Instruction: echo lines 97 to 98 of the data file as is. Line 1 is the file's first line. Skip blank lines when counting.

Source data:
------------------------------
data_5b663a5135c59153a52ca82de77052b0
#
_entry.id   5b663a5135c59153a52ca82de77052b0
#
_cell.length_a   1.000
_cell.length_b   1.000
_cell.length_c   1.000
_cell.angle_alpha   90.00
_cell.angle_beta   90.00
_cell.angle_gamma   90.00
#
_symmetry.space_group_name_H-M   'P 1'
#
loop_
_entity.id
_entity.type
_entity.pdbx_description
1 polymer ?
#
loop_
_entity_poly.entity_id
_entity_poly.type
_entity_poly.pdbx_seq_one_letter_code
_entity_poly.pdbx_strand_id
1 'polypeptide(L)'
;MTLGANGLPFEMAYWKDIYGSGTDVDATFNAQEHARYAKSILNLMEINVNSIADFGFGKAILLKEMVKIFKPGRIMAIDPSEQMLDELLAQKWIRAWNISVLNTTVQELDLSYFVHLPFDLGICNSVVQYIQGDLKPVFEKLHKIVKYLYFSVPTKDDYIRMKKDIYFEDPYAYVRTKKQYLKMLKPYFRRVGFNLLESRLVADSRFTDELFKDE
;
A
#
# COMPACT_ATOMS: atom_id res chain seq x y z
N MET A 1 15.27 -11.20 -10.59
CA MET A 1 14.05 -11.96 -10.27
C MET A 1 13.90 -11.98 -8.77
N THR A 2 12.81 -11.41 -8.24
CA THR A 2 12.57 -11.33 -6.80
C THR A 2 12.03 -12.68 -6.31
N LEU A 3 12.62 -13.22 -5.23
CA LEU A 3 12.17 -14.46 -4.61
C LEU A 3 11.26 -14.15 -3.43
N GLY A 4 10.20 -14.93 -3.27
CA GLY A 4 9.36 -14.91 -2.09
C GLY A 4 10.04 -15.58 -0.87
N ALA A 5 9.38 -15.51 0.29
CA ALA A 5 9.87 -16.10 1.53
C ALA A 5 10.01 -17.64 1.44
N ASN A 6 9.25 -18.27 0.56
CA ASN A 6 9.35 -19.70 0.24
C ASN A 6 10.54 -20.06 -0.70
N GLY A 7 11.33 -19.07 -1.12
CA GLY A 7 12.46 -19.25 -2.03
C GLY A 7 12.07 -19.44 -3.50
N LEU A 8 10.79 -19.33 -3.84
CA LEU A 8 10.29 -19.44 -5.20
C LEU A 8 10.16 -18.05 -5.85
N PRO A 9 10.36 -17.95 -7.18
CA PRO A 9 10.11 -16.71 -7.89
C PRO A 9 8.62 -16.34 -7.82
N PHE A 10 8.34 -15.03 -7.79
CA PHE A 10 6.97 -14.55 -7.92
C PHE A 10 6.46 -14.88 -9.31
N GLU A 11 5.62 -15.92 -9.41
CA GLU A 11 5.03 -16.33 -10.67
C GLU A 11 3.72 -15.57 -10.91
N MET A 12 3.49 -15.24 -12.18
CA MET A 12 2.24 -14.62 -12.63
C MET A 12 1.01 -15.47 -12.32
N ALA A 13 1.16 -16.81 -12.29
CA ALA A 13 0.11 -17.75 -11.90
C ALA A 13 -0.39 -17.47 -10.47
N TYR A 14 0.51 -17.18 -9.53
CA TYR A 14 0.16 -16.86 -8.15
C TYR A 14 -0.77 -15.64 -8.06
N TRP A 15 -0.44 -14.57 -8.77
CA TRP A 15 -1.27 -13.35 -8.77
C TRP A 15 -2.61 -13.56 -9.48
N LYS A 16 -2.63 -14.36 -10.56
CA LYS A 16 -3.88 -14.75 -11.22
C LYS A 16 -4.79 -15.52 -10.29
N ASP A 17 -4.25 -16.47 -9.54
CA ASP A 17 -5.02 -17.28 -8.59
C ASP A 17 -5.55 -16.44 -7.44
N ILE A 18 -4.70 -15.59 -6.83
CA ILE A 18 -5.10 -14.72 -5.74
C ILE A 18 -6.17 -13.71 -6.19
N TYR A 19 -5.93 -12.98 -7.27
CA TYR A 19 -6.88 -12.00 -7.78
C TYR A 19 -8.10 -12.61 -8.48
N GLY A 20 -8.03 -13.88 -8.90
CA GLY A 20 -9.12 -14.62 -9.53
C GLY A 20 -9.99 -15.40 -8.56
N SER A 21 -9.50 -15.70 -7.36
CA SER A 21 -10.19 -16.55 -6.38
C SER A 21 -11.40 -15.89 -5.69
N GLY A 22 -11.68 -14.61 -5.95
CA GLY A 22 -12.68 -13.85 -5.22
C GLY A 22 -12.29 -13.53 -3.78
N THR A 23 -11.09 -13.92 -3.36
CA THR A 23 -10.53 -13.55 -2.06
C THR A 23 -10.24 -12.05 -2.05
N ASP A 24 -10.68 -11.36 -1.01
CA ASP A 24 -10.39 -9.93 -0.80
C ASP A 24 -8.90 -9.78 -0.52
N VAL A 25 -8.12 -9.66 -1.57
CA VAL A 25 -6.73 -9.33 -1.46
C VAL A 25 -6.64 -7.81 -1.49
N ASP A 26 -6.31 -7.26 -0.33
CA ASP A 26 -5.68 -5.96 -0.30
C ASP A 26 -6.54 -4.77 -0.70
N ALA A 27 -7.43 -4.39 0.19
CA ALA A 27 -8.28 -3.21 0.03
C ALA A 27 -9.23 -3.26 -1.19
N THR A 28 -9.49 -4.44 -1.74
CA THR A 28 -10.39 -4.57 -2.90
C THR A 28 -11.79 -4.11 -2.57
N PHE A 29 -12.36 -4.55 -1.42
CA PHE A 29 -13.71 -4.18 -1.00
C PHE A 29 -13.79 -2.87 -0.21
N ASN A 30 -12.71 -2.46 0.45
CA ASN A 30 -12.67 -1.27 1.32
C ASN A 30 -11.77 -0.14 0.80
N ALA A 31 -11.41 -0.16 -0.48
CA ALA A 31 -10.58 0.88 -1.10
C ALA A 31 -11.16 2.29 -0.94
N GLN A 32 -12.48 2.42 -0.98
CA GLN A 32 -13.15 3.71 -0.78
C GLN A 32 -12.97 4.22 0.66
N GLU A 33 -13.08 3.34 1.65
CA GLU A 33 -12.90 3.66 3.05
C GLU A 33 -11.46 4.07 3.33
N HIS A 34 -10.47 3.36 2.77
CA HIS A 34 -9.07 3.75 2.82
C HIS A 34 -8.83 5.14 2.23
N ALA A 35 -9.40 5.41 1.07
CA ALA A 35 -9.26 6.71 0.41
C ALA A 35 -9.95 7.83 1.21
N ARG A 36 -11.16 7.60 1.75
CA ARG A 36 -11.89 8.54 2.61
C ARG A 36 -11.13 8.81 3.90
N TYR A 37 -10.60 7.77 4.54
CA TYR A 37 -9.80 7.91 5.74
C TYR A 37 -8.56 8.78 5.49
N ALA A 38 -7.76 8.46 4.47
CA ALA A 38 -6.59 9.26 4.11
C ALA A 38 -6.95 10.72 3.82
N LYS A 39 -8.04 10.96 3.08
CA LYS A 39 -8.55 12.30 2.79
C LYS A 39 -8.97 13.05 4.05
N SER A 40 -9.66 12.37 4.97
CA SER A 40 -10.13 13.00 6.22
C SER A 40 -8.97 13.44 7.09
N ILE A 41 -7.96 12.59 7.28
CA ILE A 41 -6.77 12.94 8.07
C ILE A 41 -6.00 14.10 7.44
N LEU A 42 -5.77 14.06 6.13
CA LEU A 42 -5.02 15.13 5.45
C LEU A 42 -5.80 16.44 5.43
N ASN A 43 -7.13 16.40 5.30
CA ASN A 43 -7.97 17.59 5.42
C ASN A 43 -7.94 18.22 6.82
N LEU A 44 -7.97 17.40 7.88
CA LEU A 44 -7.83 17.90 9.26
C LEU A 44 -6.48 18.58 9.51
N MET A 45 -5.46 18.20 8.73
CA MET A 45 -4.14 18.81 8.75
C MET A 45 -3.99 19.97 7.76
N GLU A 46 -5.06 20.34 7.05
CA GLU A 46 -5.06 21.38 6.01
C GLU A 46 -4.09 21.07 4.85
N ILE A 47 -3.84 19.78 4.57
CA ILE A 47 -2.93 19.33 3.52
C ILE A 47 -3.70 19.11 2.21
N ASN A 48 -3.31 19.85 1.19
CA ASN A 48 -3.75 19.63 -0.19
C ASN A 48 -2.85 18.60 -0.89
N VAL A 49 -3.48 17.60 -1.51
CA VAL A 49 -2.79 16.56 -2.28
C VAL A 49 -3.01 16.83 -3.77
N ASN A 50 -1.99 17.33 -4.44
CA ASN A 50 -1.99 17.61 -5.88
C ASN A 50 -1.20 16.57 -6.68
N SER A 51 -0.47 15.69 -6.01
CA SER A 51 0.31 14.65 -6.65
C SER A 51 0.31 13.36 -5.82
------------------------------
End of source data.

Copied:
N THR A 23 -11.09 -13.92 -3.36
CA THR A 23 -10.53 -13.55 -2.06